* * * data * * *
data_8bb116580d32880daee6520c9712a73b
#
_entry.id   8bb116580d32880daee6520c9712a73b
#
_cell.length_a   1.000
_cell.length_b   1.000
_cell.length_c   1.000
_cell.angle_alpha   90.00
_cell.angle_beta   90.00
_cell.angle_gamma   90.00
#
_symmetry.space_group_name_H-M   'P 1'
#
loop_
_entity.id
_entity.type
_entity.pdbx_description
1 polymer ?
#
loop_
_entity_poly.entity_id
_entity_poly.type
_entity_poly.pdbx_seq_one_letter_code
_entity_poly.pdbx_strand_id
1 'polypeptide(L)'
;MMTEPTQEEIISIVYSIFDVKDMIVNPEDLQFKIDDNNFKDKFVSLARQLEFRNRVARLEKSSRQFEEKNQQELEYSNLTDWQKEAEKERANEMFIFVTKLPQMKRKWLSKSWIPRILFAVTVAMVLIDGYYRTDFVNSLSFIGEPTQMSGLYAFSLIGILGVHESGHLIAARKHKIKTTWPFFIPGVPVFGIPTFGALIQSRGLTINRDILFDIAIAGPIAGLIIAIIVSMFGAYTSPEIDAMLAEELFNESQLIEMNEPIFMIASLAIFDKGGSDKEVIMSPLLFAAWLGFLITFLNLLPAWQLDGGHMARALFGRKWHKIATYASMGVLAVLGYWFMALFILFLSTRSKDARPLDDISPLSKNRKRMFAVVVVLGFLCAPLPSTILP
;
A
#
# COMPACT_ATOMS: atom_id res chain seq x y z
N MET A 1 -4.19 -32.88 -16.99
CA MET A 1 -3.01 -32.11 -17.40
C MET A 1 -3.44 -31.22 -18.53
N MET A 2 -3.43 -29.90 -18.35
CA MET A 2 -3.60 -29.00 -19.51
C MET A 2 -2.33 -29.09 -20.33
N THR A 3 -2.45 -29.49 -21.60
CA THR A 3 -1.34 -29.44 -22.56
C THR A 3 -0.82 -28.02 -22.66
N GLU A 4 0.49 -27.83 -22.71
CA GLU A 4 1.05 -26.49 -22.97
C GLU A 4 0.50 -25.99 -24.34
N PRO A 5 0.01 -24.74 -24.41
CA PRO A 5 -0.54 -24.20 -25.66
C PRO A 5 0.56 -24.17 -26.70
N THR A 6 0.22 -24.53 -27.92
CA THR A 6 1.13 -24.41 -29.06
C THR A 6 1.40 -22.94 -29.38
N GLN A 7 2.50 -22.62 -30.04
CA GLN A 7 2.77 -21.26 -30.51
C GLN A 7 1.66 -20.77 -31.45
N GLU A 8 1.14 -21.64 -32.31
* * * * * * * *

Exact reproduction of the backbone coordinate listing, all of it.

data_8bb116580d32880daee6520c9712a73b
#
_entry.id   8bb116580d32880daee6520c9712a73b
#
_cell.length_a   1.000
_cell.length_b   1.000
_cell.length_c   1.000
_cell.angle_alpha   90.00
_cell.angle_beta   90.00
_cell.angle_gamma   90.00
#
_symmetry.space_group_name_H-M   'P 1'
#
loop_
_entity.id
_entity.type
_entity.pdbx_description
1 polymer ?
#
loop_
_entity_poly.entity_id
_entity_poly.type
_entity_poly.pdbx_seq_one_letter_code
_entity_poly.pdbx_strand_id
1 'polypeptide(L)'
;MMTEPTQEEIISIVYSIFDVKDMIVNPEDLQFKIDDNNFKDKFVSLARQLEFRNRVARLEKSSRQFEEKNQQELEYSNLTDWQKEAEKERANEMFIFVTKLPQMKRKWLSKSWIPRILFAVTVAMVLIDGYYRTDFVNSLSFIGEPTQMSGLYAFSLIGILGVHESGHLIAARKHKIKTTWPFFIPGVPVFGIPTFGALIQSRGLTINRDILFDIAIAGPIAGLIIAIIVSMFGAYTSPEIDAMLAEELFNESQLIEMNEPIFMIASLAIFDKGGSDKEVIMSPLLFAAWLGFLITFLNLLPAWQLDGGHMARALFGRKWHKIATYASMGVLAVLGYWFMALFILFLSTRSKDARPLDDISPLSKNRKRMFAVVVVLGFLCAPLPSTILP
;
A
#
# COMPACT_ATOMS: atom_id res chain seq x y z
N MET A 1 -4.19 -32.88 -16.99
CA MET A 1 -3.01 -32.11 -17.40
C MET A 1 -3.44 -31.22 -18.53
N MET A 2 -3.43 -29.90 -18.35
CA MET A 2 -3.60 -29.00 -19.51
C MET A 2 -2.33 -29.09 -20.33
N THR A 3 -2.45 -29.49 -21.60
CA THR A 3 -1.34 -29.44 -22.56
C THR A 3 -0.82 -28.02 -22.66
N GLU A 4 0.49 -27.83 -22.71
CA GLU A 4 1.05 -26.49 -22.97
C GLU A 4 0.50 -25.99 -24.34
N PRO A 5 0.01 -24.74 -24.41
CA PRO A 5 -0.54 -24.20 -25.66
C PRO A 5 0.56 -24.17 -26.70
N THR A 6 0.22 -24.53 -27.92
CA THR A 6 1.13 -24.41 -29.06
C THR A 6 1.40 -22.94 -29.38
N GLN A 7 2.50 -22.62 -30.04
CA GLN A 7 2.77 -21.26 -30.51
C GLN A 7 1.66 -20.77 -31.45
N GLU A 8 1.14 -21.64 -32.31